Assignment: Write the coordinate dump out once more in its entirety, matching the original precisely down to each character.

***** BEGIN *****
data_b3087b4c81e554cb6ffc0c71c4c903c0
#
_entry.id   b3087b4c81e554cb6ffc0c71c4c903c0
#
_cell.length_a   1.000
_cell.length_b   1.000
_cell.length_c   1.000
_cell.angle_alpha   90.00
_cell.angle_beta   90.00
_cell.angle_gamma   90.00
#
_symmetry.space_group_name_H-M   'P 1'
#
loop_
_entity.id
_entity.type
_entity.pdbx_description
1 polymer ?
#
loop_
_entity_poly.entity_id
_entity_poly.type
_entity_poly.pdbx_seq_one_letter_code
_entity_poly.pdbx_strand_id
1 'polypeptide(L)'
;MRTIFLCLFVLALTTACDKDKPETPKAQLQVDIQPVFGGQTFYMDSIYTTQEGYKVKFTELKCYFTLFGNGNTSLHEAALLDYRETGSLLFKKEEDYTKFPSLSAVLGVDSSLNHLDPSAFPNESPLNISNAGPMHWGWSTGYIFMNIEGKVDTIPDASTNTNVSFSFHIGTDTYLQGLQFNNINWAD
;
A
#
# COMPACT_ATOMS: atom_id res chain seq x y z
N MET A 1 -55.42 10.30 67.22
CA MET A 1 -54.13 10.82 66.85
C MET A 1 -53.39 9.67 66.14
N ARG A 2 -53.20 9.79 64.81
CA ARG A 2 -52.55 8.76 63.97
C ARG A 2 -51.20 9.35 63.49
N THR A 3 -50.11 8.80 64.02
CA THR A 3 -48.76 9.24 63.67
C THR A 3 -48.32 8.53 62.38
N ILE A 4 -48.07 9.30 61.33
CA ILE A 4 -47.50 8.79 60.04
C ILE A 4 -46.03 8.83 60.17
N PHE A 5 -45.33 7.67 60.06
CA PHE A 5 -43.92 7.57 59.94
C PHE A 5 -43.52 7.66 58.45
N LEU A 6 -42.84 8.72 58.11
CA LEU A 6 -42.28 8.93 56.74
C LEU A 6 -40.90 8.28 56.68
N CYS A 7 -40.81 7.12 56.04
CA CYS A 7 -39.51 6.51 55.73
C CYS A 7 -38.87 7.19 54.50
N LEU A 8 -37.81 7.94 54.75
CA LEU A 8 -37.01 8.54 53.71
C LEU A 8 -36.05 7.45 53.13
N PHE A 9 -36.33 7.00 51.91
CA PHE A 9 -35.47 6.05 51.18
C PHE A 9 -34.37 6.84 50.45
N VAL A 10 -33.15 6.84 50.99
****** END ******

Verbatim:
data_b3087b4c81e554cb6ffc0c71c4c903c0
#
_entry.id   b3087b4c81e554cb6ffc0c71c4c903c0
#
_cell.length_a   1.000
_cell.length_b   1.000
_cell.length_c   1.000
_cell.angle_alpha   90.00
_cell.angle_beta   90.00
_cell.angle_gamma   90.00
#
_symmetry.space_group_name_H-M   'P 1'
#
loop_
_entity.id
_entity.type
_entity.pdbx_description
1 polymer ?
#
loop_
_entity_poly.entity_id
_entity_poly.type
_entity_poly.pdbx_seq_one_letter_code
_entity_poly.pdbx_strand_id
1 'polypeptide(L)'
;MRTIFLCLFVLALTTACDKDKPETPKAQLQVDIQPVFGGQTFYMDSIYTTQEGYKVKFTELKCYFTLFGNGNTSLHEAALLDYRETGSLLFKKEEDYTKFPSLSAVLGVDSSLNHLDPSAFPNESPLNISNAGPMHWGWSTGYIFMNIEGKVDTIPDASTNTNVSFSFHIGTDTYLQGLQFNNINWAD
;
A
#
# COMPACT_ATOMS: atom_id res chain seq x y z
N MET A 1 -55.42 10.30 67.22
CA MET A 1 -54.13 10.82 66.85
C MET A 1 -53.39 9.67 66.14
N ARG A 2 -53.20 9.79 64.81
CA ARG A 2 -52.55 8.76 63.97
C ARG A 2 -51.20 9.35 63.49
N THR A 3 -50.11 8.80 64.02
CA THR A 3 -48.76 9.24 63.67
C THR A 3 -48.32 8.53 62.38
N ILE A 4 -48.07 9.30 61.33
CA ILE A 4 -47.50 8.79 60.04
C ILE A 4 -46.03 8.83 60.17
N PHE A 5 -45.33 7.67 60.06
CA PHE A 5 -43.92 7.57 59.94
C PHE A 5 -43.52 7.66 58.45
N LEU A 6 -42.84 8.72 58.11
CA LEU A 6 -42.28 8.93 56.74
C LEU A 6 -40.90 8.28 56.68
N CYS A 7 -40.81 7.12 56.04
CA CYS A 7 -39.51 6.51 55.73
C CYS A 7 -38.87 7.19 54.50
N LEU A 8 -37.81 7.94 54.75
CA LEU A 8 -37.01 8.54 53.71
C LEU A 8 -36.05 7.45 53.13
N PHE A 9 -36.33 7.00 51.91
CA PHE A 9 -35.47 6.05 51.18
C PHE A 9 -34.37 6.84 50.45
N VAL A 10 -33.15 6.84 50.99